Semantic Versioning is a very simple idea on how to do principled version numbers for software. From the document:

This is not a new or revolutionary idea. In fact, you probably do something close to this already. The problem is that “close” isn’t good enough. Without compliance to some sort of formal specification, version numbers are essentially useless for dependency management. By giving a name and clear definition to the above ideas, it becomes easy to communicate your intentions to the users of your software. Once these intentions are clear, flexible (but not too flexible) dependency specifications can finally be made.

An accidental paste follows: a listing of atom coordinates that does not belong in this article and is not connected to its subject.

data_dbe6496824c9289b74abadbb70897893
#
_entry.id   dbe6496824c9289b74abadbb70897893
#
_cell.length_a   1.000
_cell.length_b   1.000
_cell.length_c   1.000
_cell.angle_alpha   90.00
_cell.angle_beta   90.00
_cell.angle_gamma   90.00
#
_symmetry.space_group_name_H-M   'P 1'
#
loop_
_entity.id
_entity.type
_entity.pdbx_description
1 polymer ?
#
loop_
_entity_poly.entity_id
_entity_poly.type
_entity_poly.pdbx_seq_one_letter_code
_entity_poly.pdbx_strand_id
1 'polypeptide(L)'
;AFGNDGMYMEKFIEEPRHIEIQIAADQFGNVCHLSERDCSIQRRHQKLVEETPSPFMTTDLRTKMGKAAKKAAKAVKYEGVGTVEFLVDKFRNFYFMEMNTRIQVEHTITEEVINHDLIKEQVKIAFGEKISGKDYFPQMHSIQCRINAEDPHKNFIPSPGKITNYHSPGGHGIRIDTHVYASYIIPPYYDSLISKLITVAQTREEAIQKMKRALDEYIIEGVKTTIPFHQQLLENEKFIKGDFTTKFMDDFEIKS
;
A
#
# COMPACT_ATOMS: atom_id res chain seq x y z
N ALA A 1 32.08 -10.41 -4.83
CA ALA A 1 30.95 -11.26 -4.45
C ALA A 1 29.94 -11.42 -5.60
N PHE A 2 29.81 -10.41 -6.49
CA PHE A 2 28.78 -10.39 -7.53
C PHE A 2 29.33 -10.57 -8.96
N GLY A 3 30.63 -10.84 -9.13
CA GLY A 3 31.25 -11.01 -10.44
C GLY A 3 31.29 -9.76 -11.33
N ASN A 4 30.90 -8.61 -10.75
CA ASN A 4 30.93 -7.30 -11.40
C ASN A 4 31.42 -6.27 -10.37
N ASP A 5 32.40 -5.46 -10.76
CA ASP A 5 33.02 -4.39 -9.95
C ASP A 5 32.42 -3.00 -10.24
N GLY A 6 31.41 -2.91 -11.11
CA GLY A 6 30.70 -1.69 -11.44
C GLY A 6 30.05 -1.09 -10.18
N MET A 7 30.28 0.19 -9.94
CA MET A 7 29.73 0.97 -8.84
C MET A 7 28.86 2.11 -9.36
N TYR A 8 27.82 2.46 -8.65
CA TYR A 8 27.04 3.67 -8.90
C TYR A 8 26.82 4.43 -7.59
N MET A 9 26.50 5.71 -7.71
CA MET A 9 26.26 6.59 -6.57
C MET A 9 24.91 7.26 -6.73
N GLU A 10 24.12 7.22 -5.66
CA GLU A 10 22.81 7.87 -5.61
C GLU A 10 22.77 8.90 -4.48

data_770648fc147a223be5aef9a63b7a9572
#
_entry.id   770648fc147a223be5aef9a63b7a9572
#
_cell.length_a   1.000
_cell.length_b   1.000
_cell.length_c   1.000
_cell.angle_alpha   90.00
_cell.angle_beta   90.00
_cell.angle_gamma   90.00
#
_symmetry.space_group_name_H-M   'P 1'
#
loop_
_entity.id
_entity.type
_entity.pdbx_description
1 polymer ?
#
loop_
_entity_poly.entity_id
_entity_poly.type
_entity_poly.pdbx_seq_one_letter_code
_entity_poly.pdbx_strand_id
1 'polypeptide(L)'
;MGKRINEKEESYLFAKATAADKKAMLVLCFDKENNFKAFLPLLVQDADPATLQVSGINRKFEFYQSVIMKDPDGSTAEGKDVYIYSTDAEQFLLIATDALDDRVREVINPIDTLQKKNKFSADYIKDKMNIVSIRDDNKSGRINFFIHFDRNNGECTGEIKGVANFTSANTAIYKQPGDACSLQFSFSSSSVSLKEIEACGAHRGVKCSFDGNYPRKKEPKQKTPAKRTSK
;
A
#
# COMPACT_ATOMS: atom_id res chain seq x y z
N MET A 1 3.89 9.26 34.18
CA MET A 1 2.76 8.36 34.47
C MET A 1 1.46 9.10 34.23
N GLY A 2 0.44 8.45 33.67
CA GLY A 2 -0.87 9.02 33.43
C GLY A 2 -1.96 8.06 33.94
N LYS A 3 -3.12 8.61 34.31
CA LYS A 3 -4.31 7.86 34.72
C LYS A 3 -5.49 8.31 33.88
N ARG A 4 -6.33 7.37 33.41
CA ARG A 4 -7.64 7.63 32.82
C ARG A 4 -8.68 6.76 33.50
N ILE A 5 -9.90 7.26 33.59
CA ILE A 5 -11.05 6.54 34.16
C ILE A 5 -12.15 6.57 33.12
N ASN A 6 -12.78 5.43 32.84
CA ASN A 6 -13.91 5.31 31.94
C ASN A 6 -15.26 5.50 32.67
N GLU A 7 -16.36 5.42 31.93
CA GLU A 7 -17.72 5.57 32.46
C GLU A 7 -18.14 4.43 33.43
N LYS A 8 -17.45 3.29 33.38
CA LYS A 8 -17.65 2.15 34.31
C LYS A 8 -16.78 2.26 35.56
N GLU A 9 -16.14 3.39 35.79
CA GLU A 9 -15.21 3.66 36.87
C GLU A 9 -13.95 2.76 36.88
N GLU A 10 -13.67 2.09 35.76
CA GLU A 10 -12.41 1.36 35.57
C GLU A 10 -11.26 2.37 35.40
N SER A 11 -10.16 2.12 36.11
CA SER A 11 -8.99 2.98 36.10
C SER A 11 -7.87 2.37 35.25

The idea is super simple. To paraphrase the doc, its basic rules are:

  1. Your code should always have a public API, whether it’s just in docs or delineated in the code itself.
  2. Your version numbers should be X.Y.Z, where X is major version, Y is minor version, Z is patch.
  3. X = 0 means anything could change. But after that if the public API to your code changes, your major version number will increment.
  4. Your minor version number increments for all backwards-compatible functionality.
  5. Your patch increments for backwards-compatible bug fixes.

Semantic versioning is used by some package managers (e.g npm) and relied upon for accuracy in determining if things are backward-compatible. Interestingly you might realize, “What if a developer changes the version numbers wrong? Doesn’t that break everything?” Yeah, it does.